railroads not to compete, or lose through routing of the monopoly-owned
special cars. This kept railroads out of the game, and allowed other
private players (or railroad-owned consortiums) to move into this niche
when Armour and Standard Oil lost their monopolies.

As for other car types, consider that Trailer Train, Railbox, and
Railgon more or less did/do offer "private" fleets of cars for hire
today. Of course, these ventures are owned by participating railroads,
but the companies are managed independently.

Kind regards,


Garth G. Groff

Dave & Libby Nelson wrote:


As it appears it was a smart move to form all of the reefer and tank car
companies, why didn't other car types and commodities get addressed this way
too? Fer instance, 50' boxcars with auto racks (or in later years, the
autorack cars). Or plain jane coal hoppers running between Gary Indiana and
the Pocohontas coal belts? Or any covered hopper? Or depressed flatcar?
Superficially at least, it appears these situations are not far off of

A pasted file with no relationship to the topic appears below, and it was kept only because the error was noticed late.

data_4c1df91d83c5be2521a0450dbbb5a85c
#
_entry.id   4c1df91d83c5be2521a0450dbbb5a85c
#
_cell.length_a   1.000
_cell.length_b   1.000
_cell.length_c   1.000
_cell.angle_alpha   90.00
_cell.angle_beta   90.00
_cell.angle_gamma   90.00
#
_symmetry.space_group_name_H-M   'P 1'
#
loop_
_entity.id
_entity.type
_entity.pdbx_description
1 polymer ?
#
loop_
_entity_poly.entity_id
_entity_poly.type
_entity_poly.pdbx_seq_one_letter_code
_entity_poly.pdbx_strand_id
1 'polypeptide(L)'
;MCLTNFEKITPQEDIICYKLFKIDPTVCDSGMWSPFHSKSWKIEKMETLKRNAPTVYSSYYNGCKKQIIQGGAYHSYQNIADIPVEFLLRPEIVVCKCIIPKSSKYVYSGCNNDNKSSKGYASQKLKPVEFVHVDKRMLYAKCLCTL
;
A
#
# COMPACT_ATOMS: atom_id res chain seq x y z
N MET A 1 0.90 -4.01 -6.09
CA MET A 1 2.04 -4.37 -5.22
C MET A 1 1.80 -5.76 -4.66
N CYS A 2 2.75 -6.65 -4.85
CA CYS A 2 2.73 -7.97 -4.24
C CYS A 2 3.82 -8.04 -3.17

reefers from California -- loaded one way and returned empty.

So why wasn't it done?
-----------------------------------
Dave Nelson

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Re: Speaking of private car rosters

Dave & Libby Nelson <muskoka@...>
 

-----Original Message-----
From: thompson@signaturepress.com [mailto:thompson@signaturepress.com]
Dave Nelson asks:
As it appears it was a smart move to form all of the reefer and tank car
companies, why didn't other car types and commodities get
addressed this way
too?
Dave, I think the specialized nature of tank car and reefer traffic had
inhibited railroads from wanting to own very big fleets, so private owners
tended to do the job, and got the attractive boost of the mileage payments